Sunday, July 21, 2024

Alaska city limits cruise passengers after being overwhelmed by tourists last year

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The capital city of Alaska will set new limits on how many cruise ship passengers can visit every day after a post-pandemic deluge of tourism.

Last year the roughly 32,000 residents of Juneau weathered hordes of hikers, schools of whale watchers, and swarms of overflying helicopters as roughly 1.6m visitors in total – or up to 21,000 per day in peak periods – disembarked at the docks.

Now the city government has signed a voluntary agreement with the cruise ship industry that caps the number of vessels allowed to dock each day, starting in 2026.

The agreement limits daily docking to ships with a cumulative 16,000 beds on Sundays through Fridays and 12,000 beds on Saturdays, although the number of actual visitors will sometimes be larger because cruise ships often exceed their listed capacity.

“The city’s position is that we do not have room for cruise growth with our current infrastructure, and we have negotiated the daily passenger limits to bring down our busiest days,” city tourism manager Alexandra Pierce told The Guardian.

“Cruise tourism is important for our local and regional economies, and we need to be good neighbors while also finding the balance between concerned residents and the local livelihoods that depend on the visitor industry.”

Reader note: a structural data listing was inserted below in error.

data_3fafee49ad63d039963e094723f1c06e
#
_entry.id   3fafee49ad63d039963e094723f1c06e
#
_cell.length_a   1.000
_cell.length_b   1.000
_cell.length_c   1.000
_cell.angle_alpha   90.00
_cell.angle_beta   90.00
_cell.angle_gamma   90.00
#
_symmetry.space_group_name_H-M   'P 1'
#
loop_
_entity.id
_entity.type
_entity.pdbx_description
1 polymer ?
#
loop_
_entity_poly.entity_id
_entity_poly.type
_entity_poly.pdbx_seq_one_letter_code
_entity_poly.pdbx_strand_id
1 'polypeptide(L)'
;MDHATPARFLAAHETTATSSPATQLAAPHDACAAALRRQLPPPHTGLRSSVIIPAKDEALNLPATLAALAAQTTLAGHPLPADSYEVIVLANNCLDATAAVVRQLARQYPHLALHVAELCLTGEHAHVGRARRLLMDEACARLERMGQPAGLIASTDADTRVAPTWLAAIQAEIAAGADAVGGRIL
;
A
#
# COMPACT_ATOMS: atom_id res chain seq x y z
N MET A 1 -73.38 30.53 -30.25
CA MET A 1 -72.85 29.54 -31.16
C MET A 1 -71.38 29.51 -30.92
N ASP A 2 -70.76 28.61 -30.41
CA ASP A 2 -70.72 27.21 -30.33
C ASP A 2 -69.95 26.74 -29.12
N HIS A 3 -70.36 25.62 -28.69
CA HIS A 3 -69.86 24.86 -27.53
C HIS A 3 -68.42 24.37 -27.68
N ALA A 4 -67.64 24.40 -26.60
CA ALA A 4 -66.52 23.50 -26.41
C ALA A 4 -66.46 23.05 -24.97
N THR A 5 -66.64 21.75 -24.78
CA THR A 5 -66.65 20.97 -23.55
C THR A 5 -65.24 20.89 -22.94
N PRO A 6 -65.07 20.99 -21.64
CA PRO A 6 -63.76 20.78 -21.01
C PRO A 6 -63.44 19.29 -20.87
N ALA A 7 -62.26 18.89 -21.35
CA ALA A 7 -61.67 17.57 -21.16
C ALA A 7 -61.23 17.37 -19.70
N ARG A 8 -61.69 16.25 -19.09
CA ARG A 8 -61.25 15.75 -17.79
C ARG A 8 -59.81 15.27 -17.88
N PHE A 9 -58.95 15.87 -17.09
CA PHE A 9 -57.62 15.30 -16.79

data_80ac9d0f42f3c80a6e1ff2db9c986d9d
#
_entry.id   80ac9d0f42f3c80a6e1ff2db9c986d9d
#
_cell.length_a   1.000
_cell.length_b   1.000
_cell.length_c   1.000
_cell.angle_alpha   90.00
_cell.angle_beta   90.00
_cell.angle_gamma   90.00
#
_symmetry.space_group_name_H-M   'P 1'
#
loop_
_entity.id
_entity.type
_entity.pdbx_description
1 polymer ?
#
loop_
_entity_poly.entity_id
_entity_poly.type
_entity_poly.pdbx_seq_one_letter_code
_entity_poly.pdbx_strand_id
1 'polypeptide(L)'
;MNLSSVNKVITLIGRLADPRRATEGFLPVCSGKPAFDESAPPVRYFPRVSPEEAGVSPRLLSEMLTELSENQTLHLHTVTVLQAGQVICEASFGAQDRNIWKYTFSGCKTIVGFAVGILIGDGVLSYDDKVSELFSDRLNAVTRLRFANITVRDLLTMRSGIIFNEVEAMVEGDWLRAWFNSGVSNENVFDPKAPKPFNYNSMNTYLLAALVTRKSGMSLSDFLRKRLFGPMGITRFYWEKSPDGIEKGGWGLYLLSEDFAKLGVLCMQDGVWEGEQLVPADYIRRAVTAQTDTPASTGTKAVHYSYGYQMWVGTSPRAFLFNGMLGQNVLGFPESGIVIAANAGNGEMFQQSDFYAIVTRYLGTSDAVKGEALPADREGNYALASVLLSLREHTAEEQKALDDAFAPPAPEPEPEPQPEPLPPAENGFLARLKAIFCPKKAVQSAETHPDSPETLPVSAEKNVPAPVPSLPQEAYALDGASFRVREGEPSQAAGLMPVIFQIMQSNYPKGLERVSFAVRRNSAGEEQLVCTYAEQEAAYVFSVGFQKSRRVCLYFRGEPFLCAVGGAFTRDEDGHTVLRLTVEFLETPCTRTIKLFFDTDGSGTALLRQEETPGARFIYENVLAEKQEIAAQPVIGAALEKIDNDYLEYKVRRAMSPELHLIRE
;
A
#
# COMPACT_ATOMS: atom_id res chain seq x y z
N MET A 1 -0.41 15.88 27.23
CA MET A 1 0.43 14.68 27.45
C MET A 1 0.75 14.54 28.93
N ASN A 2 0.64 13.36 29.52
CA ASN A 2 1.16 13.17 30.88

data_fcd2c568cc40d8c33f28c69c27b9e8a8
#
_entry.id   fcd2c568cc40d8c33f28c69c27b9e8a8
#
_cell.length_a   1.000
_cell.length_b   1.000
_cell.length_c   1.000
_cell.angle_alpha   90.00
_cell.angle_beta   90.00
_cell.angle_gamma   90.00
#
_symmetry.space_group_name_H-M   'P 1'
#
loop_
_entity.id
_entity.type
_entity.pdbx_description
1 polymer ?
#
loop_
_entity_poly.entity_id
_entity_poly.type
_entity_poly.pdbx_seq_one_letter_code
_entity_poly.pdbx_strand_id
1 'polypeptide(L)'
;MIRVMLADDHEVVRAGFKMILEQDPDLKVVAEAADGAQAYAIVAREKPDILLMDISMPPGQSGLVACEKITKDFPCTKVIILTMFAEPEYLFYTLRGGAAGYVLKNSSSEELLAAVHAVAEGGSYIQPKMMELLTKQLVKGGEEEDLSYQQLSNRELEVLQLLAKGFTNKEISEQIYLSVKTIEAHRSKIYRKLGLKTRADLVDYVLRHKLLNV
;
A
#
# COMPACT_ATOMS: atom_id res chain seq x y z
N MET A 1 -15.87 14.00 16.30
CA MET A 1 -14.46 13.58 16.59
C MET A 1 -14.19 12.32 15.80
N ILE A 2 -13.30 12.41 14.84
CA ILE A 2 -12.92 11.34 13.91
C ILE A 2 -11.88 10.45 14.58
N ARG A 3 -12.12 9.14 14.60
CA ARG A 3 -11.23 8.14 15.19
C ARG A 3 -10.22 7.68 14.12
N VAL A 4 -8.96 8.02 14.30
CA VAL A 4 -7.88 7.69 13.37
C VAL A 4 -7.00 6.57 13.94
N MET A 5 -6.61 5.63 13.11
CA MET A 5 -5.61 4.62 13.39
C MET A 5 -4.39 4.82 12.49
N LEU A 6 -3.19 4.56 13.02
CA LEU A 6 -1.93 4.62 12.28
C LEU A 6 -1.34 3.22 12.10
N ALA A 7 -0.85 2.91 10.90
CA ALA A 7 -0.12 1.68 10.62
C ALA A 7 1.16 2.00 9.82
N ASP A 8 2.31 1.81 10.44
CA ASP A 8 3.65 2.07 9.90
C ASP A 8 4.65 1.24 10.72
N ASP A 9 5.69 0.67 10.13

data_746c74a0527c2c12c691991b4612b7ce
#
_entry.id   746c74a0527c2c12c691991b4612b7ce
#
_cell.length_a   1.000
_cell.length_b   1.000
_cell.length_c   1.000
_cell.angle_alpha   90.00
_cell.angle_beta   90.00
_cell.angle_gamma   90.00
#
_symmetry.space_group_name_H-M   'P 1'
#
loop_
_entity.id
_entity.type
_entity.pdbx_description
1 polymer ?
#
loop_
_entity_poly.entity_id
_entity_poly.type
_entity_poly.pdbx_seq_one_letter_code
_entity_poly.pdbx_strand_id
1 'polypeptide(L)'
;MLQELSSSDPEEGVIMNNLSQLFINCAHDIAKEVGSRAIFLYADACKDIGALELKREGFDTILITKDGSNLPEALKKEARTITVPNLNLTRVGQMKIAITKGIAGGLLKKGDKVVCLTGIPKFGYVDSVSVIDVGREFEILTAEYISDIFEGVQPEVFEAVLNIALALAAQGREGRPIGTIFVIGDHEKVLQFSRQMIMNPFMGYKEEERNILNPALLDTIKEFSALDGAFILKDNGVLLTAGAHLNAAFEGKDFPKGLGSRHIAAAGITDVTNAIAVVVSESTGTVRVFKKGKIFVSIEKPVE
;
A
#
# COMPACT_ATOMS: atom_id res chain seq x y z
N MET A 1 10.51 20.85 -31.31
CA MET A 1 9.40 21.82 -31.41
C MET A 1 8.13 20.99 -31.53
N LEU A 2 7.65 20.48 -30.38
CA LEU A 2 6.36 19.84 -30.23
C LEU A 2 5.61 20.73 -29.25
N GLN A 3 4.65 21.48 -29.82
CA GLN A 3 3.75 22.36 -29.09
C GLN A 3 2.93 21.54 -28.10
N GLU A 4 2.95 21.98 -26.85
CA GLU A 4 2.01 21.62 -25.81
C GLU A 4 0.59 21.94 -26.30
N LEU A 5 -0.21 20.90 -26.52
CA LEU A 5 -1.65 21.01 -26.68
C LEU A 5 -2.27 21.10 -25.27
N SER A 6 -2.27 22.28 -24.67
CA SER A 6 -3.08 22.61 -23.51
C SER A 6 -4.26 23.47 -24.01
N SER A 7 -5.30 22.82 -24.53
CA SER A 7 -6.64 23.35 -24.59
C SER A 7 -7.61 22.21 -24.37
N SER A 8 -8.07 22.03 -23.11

A cruise ship dwarfed by nature as it rests beside the Juneau docks in June 2017
A cruise ship dwarfed by nature as it rests beside the Juneau docks in June 2017 (AP Photo/Becky Bohrer)

But some locals believe the new limits are insufficient, and are pushing for a ballot measure that would reduce the limit to 250 beds on Saturdays and July 4, effectively banning most passenger ships on those days.

“All we are seeking is one day a week, plus the Fourth of July, when locals can go downtown, visit the glacier, hike on our trails, and go fishing without competing with thousands and thousands of cruise passengers,” said supporter Steve Krall last week, according to The Juneau Empire.

“This is a modest and reasonable request: a simple day of rest for everyone.”

Other residents have opposed the ballot measure, arguing that cruise ships bring in enormous amounts of consumer spending and tax revenue that the city and its people cannot afford to pass up.

Juneau, a former gold mining town shielded from the Pacific Ocean by the rocky labyrinth of the Alexander Archipelago, bills itself as the single most popular whale-watching destination in the world and has a tourist season lasting roughly 22 weeks.

Between 2022 and 2023, the number of cruise ship passengers visiting Juneau rose by 44 percent, according to The Alaska Beacon, which Pierce said was “shocking” and sometimes “suffocating” for many residents.

The new agreement is reportedly intended to keep tourist numbers roughly steady, giving the city more time to expand its infrastructure while incorporating enough of a delay that cruise lines can adapt their future schedules.

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